Live Green and Earn Points


  • Michele S. 1 year ago
    For those in the New Jersey area, the Raptor Trust in Millington accepts old artificial Christmas trees (free of lights, decorative spray, tinsel or decorations) for use in their bird enclosures:
  • Gina L. 1 year ago
    One more good thing about buying an artificial tree is to re purpose the branches and pole. There are many Christmas projects you can make from the branches. The main shaft can be used for a number of household or other projects. You can also recycle the main metal pole.
  • Dona E. 1 year ago
    We now have a sweet cat who eats anything that looks like a plant, even silk fake spider or ivy plants! She tried to eat the needles right off the branches her first year and we had to keep the tree in a room with the door closed that year. So, all the Christmas ornaments the following years have gone on our "compromise trees". We put many of our favorite ornaments and new led lights on our 2 HUTCHES!! They were once were pine trees! And no breakage now. The old lights go outside on the house, and the birds enjoy the extra heat, especially when they eat their evening meal at the feeders right next to the lights!The old glass ornaments fomr the 1950s from my husband's family look beautiful hanging from the many cup hooks deep inside the shelves (for safety) yet shine from the lights. Magic!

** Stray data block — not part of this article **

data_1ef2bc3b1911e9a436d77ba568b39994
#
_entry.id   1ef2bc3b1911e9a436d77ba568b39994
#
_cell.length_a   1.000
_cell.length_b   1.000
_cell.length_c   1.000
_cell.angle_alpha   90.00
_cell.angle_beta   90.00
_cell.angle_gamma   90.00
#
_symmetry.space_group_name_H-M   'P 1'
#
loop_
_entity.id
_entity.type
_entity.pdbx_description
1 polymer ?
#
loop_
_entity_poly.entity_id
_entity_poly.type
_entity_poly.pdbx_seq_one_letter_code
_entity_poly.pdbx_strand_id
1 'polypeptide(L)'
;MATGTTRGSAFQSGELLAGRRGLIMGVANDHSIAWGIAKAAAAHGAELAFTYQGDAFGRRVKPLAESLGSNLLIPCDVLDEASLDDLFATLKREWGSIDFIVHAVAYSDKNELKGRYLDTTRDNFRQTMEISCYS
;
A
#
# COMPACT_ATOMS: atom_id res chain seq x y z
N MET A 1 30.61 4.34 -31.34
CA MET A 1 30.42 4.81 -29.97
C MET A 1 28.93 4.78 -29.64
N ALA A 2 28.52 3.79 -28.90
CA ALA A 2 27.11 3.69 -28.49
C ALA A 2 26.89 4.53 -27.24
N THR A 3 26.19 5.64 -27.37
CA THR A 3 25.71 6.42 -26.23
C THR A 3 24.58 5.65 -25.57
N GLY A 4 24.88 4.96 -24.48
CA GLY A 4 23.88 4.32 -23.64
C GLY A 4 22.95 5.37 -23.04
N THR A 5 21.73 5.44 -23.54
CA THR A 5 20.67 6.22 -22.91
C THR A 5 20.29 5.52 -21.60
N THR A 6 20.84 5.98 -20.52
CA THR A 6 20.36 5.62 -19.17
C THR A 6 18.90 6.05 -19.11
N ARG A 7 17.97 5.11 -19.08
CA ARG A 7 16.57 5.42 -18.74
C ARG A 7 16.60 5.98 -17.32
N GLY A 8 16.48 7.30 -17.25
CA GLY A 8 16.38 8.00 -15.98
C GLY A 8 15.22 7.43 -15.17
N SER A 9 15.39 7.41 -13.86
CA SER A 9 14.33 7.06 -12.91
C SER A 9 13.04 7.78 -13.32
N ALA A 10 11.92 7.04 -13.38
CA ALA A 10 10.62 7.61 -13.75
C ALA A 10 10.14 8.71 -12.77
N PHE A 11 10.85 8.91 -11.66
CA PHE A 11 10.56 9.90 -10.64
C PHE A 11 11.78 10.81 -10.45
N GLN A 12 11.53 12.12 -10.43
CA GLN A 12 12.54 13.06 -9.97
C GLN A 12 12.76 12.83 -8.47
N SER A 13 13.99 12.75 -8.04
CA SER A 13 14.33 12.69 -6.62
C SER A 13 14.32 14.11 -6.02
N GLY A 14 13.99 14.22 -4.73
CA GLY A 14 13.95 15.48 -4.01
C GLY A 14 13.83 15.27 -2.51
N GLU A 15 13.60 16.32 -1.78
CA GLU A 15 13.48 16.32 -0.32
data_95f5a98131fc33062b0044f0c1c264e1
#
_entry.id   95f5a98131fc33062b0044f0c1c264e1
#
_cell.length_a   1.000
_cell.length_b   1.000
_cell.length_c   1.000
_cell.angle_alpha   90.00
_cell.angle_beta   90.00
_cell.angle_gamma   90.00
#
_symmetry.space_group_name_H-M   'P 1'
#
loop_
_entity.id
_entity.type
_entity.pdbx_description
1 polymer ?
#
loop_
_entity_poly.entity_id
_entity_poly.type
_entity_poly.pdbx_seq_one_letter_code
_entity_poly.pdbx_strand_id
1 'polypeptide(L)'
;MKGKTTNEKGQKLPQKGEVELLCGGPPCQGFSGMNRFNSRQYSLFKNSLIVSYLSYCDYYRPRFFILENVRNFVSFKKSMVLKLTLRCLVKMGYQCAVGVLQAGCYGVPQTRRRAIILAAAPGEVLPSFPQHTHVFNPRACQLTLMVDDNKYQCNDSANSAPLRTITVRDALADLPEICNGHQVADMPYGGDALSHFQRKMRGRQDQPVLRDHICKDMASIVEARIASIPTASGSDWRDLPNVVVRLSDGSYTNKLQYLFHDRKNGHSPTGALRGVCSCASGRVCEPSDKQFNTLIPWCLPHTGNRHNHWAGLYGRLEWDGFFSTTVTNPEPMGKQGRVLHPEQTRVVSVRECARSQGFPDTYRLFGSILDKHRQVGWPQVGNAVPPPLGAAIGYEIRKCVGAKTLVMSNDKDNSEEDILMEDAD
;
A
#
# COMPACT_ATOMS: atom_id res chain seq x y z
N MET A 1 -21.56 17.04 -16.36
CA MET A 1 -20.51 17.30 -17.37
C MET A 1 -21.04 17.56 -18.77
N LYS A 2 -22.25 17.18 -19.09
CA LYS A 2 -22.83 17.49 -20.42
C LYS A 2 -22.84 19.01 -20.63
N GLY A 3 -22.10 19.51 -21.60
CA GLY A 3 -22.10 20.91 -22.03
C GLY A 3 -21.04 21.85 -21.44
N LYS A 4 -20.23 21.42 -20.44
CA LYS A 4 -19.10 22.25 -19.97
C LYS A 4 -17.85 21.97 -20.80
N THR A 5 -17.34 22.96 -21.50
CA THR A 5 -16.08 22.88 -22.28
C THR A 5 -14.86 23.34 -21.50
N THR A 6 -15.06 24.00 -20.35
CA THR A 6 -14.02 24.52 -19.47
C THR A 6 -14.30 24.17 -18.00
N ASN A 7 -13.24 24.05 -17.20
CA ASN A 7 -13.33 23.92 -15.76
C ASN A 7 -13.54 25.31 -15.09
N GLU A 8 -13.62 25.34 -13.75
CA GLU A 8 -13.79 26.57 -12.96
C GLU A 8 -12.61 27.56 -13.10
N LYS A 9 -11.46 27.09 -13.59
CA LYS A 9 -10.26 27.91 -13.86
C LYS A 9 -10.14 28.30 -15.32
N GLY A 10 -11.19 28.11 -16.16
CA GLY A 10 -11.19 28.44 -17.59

• Connie F. 2 years ago
    I bought an artificial tree 15 years ago and plan to use it for many more years.
  • Linda W. 2 years ago
    I know this is somewhat controversial, but we bought an artificial tree 30 years ago, and just donated it to a community college for seasonal displays, and it still looked great! We currently use a very small tree, also artificial, for our small home, and we love it! It's all about the pretty lights and decorations anyway!
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